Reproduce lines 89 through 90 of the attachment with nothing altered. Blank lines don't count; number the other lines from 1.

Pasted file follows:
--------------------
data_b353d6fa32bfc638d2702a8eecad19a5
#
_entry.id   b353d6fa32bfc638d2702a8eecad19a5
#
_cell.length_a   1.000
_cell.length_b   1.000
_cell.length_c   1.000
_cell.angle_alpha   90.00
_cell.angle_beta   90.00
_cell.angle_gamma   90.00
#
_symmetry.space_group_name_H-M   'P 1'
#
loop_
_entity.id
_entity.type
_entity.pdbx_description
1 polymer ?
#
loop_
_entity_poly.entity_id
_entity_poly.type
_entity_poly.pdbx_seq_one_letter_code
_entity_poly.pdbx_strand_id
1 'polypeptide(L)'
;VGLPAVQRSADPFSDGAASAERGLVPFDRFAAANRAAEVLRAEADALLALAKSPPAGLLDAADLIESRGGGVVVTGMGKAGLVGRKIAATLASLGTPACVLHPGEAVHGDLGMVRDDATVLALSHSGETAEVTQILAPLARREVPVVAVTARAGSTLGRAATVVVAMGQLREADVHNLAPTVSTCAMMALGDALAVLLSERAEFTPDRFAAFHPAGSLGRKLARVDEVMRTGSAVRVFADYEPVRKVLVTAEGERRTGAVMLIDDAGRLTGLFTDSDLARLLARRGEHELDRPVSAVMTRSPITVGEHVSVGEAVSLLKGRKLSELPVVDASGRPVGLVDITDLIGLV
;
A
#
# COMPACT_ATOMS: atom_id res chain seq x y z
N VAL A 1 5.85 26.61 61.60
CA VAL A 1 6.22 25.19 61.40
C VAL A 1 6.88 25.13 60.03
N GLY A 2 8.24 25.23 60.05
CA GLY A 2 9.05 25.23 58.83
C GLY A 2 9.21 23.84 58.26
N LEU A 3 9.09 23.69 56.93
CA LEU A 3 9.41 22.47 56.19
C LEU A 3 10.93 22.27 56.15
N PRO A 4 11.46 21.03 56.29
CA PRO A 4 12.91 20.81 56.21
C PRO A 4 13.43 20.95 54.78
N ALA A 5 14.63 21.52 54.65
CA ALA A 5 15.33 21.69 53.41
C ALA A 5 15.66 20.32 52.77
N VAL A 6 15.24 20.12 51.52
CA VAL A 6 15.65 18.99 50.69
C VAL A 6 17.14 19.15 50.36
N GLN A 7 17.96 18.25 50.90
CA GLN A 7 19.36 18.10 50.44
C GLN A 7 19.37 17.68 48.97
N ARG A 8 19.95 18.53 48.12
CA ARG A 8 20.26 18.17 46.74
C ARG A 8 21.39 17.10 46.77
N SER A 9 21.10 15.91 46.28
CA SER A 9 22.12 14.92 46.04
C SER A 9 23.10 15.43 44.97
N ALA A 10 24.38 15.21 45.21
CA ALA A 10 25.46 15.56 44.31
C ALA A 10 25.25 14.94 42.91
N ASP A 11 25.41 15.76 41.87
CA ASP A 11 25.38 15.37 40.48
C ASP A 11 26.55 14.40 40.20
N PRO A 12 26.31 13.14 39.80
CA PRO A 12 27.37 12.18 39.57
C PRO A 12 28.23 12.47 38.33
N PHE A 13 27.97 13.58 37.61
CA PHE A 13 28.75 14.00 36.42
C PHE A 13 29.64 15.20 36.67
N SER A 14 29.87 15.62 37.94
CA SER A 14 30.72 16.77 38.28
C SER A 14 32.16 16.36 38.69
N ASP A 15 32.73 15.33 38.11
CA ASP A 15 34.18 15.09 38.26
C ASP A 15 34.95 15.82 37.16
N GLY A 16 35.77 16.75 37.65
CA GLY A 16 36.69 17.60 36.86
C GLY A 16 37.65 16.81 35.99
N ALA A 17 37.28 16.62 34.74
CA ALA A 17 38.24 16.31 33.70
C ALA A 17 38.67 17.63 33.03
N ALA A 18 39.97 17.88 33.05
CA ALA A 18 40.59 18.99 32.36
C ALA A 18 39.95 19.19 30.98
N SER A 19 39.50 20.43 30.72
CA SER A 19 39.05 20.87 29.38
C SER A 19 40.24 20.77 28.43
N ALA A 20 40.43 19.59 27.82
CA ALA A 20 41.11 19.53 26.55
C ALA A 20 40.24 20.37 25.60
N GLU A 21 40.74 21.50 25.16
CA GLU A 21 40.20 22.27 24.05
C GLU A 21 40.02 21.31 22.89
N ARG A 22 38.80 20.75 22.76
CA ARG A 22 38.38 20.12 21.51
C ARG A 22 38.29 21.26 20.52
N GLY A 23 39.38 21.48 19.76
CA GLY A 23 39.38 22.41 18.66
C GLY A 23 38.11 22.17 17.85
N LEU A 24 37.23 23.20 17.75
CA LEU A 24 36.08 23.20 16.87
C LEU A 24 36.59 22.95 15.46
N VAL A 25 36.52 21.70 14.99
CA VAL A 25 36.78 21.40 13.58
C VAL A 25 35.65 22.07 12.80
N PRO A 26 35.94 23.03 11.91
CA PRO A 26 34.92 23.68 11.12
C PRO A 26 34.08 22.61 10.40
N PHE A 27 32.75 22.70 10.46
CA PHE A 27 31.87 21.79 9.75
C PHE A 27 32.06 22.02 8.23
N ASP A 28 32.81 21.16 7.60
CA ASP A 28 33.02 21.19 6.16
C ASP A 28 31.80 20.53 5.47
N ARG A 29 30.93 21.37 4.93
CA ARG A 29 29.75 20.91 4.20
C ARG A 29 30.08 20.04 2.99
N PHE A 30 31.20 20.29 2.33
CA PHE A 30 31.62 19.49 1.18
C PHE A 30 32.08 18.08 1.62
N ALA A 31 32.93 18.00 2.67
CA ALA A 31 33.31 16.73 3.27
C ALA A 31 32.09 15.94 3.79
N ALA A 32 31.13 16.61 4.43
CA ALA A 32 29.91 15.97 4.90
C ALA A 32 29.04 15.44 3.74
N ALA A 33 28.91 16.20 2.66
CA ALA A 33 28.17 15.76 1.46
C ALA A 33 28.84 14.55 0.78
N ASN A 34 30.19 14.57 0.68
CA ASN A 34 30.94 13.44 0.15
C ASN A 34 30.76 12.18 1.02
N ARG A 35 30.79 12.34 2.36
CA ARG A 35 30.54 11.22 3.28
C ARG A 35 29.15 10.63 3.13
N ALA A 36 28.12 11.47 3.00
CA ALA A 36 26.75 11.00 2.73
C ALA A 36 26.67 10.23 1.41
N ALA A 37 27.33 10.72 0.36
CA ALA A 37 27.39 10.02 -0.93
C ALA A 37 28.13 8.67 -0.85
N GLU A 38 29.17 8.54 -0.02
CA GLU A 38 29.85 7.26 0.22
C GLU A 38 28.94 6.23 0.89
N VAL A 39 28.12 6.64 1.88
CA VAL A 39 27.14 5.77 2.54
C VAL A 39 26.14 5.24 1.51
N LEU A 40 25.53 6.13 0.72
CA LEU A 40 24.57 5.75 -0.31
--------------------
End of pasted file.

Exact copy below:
CA ALA A 20 41.11 19.53 26.55
C ALA A 20 40.24 20.37 25.60